When Donald Trump won the Presidency of the United States, many people in my political circle were openly ecstatic. Here was an anti-establishment candidate who they thought would upend the political establishment in America. Here was a candidate who they said would listen to the people of America and make the country great again.
Let me be clear. Mr Trump won the election fair and square. The scale of his victory, was a resounding whack in the face for the establishment politicians on both sides of the aisle. It was an even bigger whack in the face for Hillary Clinton who was finally told by the electorate that one Clinton presidency in the White House was enough. It was a disaster of monumental proportions for the Democrats – to lose control of the House of Representatives, the Senate AND the White House.
But as I watch the birth pangs of the Trump presidency unfold I see the birth pangs of a presidency that is not going to have any regard for international law and possibly push the world closer to an international incident than President Obama did. It runs the risk of further alienating America on the world stage and will only end up appeasing the hard right.
Mr Trump is a nationalist. He is a believer in his country, which on the outside is quite fine. Mr Trump wants to put the needs of America and Americans first. I am a believer in my country, New Zealand, and like him I want to put the needs of New Zealanders and New Zealand first. A good example of where we see eye to eye is on the Trans Pacific Partnership Agreement, which he said the United States will walk away from under his direction. This is something I would also like to see New Zealand walk away from.
But that is where our similarities end. Mr Trump wants to engage in what I call hard nationalism which is brash, forceful – some might say chest thumping – and in many respects intimidating. This type involves selecting target issues and groups, that are apparently adverse to the nations well being and going after them. In Mr Trumps case, these are Muslims and illegal immigrants, who he says are terrorist threats and job snatchers. But despite them being assured to the contrary, it is creating fear among genuine immigrants who are often the subject of aggressive/discriminatory behaviour by so-called supporters.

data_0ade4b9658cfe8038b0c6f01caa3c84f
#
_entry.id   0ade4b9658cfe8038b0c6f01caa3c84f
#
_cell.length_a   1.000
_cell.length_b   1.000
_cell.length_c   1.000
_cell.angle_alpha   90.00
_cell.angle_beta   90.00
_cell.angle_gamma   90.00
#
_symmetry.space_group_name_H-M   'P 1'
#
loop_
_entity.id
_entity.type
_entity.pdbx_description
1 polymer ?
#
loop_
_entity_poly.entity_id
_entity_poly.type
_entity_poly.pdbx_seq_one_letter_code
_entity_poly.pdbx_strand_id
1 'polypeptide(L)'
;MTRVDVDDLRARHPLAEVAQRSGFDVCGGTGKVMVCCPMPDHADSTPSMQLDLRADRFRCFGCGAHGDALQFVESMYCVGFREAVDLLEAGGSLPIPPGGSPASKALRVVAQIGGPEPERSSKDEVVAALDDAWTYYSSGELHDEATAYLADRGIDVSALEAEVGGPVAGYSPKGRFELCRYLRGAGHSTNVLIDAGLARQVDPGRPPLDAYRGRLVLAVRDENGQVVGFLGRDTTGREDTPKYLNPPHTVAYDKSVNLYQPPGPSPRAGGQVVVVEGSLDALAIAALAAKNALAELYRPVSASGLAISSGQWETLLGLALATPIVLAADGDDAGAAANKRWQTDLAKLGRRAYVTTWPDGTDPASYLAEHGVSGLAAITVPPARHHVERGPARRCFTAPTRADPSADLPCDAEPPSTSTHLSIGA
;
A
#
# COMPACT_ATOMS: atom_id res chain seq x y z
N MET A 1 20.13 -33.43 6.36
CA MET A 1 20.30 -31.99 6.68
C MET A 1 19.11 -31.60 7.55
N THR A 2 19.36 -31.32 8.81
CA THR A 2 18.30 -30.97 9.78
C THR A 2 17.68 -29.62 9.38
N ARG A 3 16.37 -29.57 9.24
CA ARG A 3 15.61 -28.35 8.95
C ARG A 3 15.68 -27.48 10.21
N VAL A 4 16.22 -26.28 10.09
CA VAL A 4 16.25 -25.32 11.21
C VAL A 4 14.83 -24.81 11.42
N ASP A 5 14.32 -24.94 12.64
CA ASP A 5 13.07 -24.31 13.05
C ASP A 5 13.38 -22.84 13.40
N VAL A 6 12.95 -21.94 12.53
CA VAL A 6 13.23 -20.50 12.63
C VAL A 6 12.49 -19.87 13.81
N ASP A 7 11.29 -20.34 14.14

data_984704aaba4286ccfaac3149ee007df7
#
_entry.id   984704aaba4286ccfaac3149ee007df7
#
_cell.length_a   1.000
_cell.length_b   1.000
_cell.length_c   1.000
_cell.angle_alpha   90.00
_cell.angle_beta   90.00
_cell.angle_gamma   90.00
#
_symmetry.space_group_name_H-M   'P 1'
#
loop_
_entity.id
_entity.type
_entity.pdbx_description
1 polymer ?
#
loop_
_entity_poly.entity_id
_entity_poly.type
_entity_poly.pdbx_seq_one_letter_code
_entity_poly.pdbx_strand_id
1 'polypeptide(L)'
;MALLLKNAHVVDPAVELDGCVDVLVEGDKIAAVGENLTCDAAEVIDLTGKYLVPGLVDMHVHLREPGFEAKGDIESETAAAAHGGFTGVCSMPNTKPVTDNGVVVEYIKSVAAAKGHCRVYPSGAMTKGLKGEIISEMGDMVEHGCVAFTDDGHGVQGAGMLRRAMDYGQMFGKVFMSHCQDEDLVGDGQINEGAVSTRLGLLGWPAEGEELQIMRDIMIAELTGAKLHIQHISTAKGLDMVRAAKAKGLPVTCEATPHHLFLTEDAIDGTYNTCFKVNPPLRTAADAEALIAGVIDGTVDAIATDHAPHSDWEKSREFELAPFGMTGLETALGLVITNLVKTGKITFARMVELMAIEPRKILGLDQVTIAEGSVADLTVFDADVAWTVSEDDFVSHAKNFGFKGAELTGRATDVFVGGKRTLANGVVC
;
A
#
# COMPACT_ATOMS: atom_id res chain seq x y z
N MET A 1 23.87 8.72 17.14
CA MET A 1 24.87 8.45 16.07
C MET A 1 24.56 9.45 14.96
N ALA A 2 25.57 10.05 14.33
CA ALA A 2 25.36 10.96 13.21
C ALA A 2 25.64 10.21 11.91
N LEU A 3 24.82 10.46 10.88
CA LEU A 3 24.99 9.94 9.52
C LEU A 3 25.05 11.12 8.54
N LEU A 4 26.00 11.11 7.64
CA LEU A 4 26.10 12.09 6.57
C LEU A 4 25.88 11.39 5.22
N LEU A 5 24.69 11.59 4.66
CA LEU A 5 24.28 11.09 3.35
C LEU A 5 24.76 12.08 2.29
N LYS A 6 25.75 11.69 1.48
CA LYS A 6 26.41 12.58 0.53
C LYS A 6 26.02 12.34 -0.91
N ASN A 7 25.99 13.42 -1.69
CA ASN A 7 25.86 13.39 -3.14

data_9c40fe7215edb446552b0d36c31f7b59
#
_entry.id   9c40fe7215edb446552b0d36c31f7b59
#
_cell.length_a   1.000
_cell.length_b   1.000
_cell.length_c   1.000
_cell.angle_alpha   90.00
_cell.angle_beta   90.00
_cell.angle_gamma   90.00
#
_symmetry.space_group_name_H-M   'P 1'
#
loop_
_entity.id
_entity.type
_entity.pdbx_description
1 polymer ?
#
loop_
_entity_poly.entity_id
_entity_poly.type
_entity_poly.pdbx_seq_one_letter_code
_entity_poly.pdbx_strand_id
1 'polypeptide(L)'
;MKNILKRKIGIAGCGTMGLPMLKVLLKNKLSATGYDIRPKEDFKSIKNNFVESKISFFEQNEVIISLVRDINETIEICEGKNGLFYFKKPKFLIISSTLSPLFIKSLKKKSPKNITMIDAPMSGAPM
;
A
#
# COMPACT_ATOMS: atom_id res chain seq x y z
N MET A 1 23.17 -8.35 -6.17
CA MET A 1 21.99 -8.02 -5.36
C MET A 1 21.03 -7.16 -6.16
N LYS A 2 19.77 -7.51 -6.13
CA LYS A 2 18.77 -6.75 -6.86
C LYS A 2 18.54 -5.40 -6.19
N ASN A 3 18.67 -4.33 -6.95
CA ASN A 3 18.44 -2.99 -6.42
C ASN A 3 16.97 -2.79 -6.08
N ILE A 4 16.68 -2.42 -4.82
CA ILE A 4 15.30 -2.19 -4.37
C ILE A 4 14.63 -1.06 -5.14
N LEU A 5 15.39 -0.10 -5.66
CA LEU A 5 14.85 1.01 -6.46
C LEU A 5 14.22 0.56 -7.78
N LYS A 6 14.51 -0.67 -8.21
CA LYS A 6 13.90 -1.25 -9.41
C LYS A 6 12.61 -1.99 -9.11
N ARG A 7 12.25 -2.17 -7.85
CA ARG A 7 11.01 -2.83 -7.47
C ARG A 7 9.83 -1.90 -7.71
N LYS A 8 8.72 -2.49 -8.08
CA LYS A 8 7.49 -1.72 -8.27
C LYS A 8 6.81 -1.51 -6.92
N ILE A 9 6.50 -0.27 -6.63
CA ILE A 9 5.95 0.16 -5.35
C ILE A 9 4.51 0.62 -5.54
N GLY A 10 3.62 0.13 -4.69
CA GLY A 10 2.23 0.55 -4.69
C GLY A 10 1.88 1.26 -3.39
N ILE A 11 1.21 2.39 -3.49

My approach is soft nationalism. There are ways of making a nation strong without resorting to the brash approach and still have respect from minority groups, who might even come out in support. As one with a number of friends living in the United States, all of whom are legally there and all whom have indicated some degree of anti-immigrant sentiment being expressed towards them or family there, I fail to see how whipping up prejudice is going to help.
As Mr Trump goes about the appointment of his lieutenants, their backgrounds are starting to raise alarm bells among observers. John Bolton and Mitt Romney are on the short list for Secretary of State – one is a hard liner who thinks regime change in Iran is a good idea (Bolton) and the other who thinks Cold War foe Russia is the biggest threat (Romney).
Jeff Sessions who has been appointed Attorney General was once considered too racist to be a judge. Critics claim Mr Sessions will erode human rights and undo decades of painstaking progress made in the field of racial conciliation. Mr Sessions has opposed legislation to make violence against people in the L.G.B.T.Q. community a hate crime and has opposed legislation that made torture of people held by the United States Government illegal.
Although the appointments to relevant positions for immigration, climate change, health and education are yet to be announced, these positions need to be watched because they are good indicators of whether or not Mr Trump will swing to the hard right. If he does there is a very real danger in doing this, that any last credible vestige of conservatism in the Republican Party will evaporate and be replaced by fascism.